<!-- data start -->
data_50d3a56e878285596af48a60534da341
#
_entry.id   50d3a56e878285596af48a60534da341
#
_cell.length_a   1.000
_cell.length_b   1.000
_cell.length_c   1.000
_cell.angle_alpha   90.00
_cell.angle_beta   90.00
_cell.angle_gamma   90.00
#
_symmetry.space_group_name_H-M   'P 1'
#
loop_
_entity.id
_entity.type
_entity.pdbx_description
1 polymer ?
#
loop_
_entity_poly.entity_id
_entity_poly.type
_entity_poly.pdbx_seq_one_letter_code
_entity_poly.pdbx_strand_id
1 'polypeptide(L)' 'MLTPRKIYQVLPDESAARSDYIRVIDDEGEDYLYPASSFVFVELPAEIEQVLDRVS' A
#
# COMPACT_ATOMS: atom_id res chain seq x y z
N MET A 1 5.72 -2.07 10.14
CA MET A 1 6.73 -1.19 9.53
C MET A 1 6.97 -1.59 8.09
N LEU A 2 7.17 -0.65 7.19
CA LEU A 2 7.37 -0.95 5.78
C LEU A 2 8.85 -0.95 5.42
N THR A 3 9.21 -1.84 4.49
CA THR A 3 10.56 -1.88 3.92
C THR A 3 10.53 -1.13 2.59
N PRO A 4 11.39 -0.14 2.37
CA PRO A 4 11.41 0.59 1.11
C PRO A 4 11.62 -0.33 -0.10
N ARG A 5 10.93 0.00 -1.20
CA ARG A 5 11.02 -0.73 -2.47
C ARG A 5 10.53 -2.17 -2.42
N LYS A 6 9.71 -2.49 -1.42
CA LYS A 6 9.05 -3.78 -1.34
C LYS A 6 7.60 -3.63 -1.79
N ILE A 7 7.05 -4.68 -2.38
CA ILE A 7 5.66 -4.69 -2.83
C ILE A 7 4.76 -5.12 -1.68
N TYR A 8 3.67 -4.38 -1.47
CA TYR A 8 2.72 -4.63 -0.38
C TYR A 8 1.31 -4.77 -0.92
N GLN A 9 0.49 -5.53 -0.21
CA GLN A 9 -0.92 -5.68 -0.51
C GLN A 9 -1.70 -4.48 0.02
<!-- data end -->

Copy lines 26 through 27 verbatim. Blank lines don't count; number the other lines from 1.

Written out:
#
# COMPACT_ATOMS: atom_id res chain seq x y z